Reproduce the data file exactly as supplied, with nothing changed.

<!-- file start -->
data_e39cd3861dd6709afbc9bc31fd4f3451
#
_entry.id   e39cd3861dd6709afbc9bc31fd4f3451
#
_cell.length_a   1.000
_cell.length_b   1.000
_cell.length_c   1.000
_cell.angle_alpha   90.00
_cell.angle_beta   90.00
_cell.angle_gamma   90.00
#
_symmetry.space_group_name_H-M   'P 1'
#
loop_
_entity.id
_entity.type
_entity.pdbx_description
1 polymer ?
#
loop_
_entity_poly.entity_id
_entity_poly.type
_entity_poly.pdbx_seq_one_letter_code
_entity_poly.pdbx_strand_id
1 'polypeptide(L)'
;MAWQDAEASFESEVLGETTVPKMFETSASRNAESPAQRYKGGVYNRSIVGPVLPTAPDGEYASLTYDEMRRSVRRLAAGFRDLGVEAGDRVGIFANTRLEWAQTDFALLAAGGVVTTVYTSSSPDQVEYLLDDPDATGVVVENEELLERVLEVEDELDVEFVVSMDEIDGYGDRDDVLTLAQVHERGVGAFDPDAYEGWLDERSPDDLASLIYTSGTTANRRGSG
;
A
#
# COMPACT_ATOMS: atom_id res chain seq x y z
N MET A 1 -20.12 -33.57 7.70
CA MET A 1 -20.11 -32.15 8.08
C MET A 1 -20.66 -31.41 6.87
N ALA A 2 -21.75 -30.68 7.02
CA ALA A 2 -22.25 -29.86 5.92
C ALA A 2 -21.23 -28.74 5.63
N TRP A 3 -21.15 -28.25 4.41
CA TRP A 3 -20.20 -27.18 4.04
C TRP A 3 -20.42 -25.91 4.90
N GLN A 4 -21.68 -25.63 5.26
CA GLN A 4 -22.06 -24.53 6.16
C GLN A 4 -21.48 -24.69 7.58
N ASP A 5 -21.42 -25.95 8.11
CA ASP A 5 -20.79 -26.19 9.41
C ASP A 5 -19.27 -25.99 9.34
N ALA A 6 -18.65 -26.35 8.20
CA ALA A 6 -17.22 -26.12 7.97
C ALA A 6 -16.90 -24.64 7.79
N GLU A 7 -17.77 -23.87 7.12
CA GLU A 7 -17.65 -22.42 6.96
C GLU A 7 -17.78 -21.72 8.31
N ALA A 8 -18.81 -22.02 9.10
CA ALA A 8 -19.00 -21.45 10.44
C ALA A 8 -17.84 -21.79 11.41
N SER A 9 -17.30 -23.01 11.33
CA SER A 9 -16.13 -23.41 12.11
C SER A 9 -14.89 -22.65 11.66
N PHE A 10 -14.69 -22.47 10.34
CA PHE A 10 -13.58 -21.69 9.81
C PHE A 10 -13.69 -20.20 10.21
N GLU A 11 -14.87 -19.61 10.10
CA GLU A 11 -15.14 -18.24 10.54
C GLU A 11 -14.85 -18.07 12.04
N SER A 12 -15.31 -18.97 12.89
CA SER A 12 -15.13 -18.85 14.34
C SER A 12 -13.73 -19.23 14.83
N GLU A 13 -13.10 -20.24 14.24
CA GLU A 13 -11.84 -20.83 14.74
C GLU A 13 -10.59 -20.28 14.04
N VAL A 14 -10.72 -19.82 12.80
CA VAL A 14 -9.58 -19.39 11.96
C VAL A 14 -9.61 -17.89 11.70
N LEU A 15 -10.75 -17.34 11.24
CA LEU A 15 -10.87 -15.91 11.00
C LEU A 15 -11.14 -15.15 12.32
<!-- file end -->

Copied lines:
data_e39cd3861dd6709afbc9bc31fd4f3451
#
_entry.id   e39cd3861dd6709afbc9bc31fd4f3451
#
_cell.length_a   1.000
_cell.length_b   1.000
_cell.length_c   1.000
_cell.angle_alpha   90.00
_cell.angle_beta   90.00
_cell.angle_gamma   90.00
#
_symmetry.space_group_name_H-M   'P 1'
#
loop_
_entity.id
_entity.type
_entity.pdbx_description
1 polymer ?
#
loop_
_entity_poly.entity_id
_entity_poly.type
_entity_poly.pdbx_seq_one_letter_code
_entity_poly.pdbx_strand_id
1 'polypeptide(L)'
;MAWQDAEASFESEVLGETTVPKMFETSASRNAESPAQRYKGGVYNRSIVGPVLPTAPDGEYASLTYDEMRRSVRRLAAGFRDLGVEAGDRVGIFANTRLEWAQTDFALLAAGGVVTTVYTSSSPDQVEYLLDDPDATGVVVENEELLERVLEVEDELDVEFVVSMDEIDGYGDRDDVLTLAQVHERGVGAFDPDAYEGWLDERSPDDLASLIYTSGTTANRRGSG
;
A
#
# COMPACT_ATOMS: atom_id res chain seq x y z
N MET A 1 -20.12 -33.57 7.70
CA MET A 1 -20.11 -32.15 8.08
C MET A 1 -20.66 -31.41 6.87
N ALA A 2 -21.75 -30.68 7.02
CA ALA A 2 -22.25 -29.86 5.92
C ALA A 2 -21.23 -28.74 5.63
N TRP A 3 -21.15 -28.25 4.41
CA TRP A 3 -20.20 -27.18 4.04
C TRP A 3 -20.42 -25.91 4.90
N GLN A 4 -21.68 -25.63 5.26
CA GLN A 4 -22.06 -24.53 6.16
C GLN A 4 -21.48 -24.69 7.58
N ASP A 5 -21.42 -25.95 8.11
CA ASP A 5 -20.79 -26.19 9.41
C ASP A 5 -19.27 -25.99 9.34
N ALA A 6 -18.65 -26.35 8.20
CA ALA A 6 -17.22 -26.12 7.97
C ALA A 6 -16.90 -24.64 7.79
N GLU A 7 -17.77 -23.87 7.12
CA GLU A 7 -17.65 -22.42 6.96
C GLU A 7 -17.78 -21.72 8.31
N ALA A 8 -18.81 -22.02 9.10
CA ALA A 8 -19.00 -21.45 10.44
C ALA A 8 -17.84 -21.79 11.41
N SER A 9 -17.30 -23.01 11.33
CA SER A 9 -16.13 -23.41 12.11
C SER A 9 -14.89 -22.65 11.66
N PHE A 10 -14.69 -22.47 10.34
CA PHE A 10 -13.58 -21.69 9.81
C PHE A 10 -13.69 -20.20 10.21
N GLU A 11 -14.87 -19.61 10.10
CA GLU A 11 -15.14 -18.24 10.54
C GLU A 11 -14.85 -18.07 12.04
N SER A 12 -15.31 -18.97 12.89
CA SER A 12 -15.13 -18.85 14.34
C SER A 12 -13.73 -19.23 14.83
N GLU A 13 -13.10 -20.24 14.24
CA GLU A 13 -11.84 -20.83 14.74
C GLU A 13 -10.59 -20.28 14.04
N VAL A 14 -10.72 -19.82 12.80
CA VAL A 14 -9.58 -19.39 11.96
C VAL A 14 -9.61 -17.89 11.70
N LEU A 15 -10.75 -17.34 11.24
CA LEU A 15 -10.87 -15.91 11.00
C LEU A 15 -11.14 -15.15 12.32